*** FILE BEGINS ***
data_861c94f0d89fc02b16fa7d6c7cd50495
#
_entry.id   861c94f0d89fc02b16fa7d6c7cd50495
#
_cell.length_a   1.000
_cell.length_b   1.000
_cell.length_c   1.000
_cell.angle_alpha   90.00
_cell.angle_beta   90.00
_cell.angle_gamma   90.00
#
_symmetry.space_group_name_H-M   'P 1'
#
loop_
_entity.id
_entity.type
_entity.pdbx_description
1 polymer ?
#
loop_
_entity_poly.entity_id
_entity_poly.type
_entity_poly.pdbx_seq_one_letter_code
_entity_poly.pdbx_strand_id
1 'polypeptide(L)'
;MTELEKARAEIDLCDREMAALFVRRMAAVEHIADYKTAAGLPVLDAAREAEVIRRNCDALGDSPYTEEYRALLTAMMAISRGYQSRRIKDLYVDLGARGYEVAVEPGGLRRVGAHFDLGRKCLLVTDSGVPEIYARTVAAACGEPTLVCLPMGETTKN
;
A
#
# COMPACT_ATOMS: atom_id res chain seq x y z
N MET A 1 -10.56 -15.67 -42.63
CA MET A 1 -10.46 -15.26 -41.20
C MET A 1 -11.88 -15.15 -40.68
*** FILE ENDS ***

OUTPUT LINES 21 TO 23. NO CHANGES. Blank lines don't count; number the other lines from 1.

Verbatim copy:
_entity_poly.entity_id
_entity_poly.type
_entity_poly.pdbx_seq_one_letter_code